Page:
Monthly Archives: April 2016

Latin Lovers – Law List

Here is a list of some common Latin terms which pervade court papers and legal opinions, along with their common meanings: Caveat Emptor: “Buyer beware” — meaning that the buyer of property is on notice to inspect it carefully and will be held to that… Continue reading

Fiduciary Duties and Retirement Planning

In a recent issue we dealt with a case where an insurance salesman who held himself out as giving investment advice was found to have violated a “fiduciary standard” which he owed a customer. This decision may be part of a growing trend that the… Continue reading

Temporary Yard Signs

Since we are now in the political season, property owners and residents may wish to demonstrate their support for a particular candidate or political party by placing a yard sign or signs on a front lawn. Most local governments have maintained regulations concerning the size… Continue reading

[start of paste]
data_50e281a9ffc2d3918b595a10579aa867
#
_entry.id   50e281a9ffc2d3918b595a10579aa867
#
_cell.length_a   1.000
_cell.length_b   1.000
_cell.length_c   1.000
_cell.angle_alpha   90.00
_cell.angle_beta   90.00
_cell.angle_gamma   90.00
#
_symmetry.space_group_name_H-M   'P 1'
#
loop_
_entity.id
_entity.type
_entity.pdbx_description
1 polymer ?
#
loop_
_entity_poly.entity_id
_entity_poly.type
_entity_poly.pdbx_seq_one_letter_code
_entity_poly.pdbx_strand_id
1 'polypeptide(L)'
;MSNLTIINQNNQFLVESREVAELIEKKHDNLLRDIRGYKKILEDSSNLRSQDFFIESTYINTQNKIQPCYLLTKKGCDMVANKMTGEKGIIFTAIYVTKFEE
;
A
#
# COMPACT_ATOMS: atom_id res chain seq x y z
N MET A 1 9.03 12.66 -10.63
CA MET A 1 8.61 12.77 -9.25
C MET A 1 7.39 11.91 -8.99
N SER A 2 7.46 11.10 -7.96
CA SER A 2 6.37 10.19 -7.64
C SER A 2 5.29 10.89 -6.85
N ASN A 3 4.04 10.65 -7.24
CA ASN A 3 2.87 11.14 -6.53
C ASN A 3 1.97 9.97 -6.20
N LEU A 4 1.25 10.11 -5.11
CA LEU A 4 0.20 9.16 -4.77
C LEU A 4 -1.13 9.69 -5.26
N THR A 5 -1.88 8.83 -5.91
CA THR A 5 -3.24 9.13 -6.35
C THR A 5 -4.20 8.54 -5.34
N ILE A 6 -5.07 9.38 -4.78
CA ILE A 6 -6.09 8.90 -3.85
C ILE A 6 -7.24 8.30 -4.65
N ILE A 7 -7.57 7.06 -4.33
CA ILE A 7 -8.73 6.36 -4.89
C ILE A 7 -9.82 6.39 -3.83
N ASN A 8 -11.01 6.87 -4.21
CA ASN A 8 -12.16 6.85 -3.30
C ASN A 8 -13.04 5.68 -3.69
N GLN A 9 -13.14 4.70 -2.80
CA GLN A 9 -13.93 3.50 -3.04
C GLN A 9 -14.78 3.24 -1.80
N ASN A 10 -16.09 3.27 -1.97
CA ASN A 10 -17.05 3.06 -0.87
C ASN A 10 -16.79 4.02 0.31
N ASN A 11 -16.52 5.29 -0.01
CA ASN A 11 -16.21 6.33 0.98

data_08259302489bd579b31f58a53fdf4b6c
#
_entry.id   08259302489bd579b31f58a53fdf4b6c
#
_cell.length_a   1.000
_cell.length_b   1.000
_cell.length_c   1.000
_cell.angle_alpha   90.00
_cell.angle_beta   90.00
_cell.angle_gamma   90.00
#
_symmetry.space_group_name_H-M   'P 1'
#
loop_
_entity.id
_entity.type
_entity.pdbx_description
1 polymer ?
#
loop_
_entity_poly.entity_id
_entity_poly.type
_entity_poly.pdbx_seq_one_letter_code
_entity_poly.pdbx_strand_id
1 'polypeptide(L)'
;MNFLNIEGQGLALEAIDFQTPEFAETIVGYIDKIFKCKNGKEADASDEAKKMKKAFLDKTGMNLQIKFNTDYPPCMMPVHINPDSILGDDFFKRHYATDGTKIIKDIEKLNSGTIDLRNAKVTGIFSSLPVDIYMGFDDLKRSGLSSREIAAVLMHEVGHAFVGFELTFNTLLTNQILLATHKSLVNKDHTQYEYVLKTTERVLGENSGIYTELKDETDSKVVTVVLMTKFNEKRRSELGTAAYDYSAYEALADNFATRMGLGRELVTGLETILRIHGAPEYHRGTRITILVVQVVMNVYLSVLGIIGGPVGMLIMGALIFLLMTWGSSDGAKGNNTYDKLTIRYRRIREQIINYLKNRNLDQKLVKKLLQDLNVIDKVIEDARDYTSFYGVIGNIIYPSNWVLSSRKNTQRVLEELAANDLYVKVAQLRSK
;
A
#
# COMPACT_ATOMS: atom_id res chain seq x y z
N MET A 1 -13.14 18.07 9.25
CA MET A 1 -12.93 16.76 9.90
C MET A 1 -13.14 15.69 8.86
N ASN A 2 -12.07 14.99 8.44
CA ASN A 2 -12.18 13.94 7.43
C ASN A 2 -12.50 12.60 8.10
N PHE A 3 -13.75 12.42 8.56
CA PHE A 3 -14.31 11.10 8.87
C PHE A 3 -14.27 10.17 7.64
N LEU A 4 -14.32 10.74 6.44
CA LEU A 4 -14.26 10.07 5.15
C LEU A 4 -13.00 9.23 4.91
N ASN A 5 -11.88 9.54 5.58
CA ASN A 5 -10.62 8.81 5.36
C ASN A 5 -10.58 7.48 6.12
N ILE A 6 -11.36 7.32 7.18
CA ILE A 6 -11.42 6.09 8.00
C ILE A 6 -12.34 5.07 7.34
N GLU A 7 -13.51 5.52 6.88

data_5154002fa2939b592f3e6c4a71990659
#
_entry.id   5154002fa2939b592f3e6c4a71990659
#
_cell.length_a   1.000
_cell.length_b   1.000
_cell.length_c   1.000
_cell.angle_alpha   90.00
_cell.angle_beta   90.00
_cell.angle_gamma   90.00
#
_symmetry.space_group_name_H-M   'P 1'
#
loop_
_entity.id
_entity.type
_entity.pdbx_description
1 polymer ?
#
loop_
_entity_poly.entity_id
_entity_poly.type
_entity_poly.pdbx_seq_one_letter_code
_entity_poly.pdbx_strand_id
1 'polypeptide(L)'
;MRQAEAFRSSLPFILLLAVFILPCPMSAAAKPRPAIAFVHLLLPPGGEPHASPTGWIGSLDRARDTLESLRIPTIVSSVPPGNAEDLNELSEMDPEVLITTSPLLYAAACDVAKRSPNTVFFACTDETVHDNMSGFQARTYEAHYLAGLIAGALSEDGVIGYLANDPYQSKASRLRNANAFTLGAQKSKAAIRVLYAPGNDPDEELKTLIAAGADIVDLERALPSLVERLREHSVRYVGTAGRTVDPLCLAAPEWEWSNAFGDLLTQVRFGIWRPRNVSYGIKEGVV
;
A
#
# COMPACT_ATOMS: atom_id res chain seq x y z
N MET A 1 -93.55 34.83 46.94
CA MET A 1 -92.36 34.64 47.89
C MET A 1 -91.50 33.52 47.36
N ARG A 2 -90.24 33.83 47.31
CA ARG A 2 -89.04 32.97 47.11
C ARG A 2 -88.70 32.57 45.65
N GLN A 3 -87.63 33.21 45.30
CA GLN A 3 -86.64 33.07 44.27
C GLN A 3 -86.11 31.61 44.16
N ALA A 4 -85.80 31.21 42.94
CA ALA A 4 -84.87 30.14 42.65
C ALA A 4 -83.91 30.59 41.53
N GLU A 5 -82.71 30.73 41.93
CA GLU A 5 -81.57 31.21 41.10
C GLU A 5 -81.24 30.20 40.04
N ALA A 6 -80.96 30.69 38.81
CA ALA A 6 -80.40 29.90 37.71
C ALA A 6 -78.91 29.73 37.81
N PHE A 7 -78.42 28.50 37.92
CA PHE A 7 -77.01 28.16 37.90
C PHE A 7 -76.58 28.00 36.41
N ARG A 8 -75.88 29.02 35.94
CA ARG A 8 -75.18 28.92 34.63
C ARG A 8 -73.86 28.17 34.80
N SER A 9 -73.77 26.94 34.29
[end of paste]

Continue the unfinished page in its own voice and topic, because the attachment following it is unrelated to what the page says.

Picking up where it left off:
Enhanced DUI Penalties

Over recent years, like many states, Pennsylvania has gradually strengthened its DUI law to increase the potential penalties for driving under the influence, and also lowered the minimum allowable blood alcohol level to make it easier for drivers to be considered “impaired”. Potential penalties imposed… Continue reading

Gun Owners: Beware Negligent Storage Liability

Gun ownership in Pennsylvania carries with it certain safety obligations, and these go beyond simply not pointing your gun at others. In addition to the obligation to transport and use your gun carefully and safely, you also have an obligation to store your gun in… Continue reading

Alcohol Service to Minors

If you ask people what the drinking age is in Pennsylvania most will quickly answer 21. Indeed since prohibition was repealed in 1933 Pennsylvania’s legal drinking age has been 21 years of age. For a licensed establishment, serious penalties and fines occur when the licensee… Continue reading

Specific Performance of Real Estate Sales Contracts

Most claims for breach of contract involve claims for “monetary damages.” The non-breaching party goes to court demanding a judgment for a dollar amount that would put him in the same position as if the other party had not breached the contract. Real estate agreements… Continue reading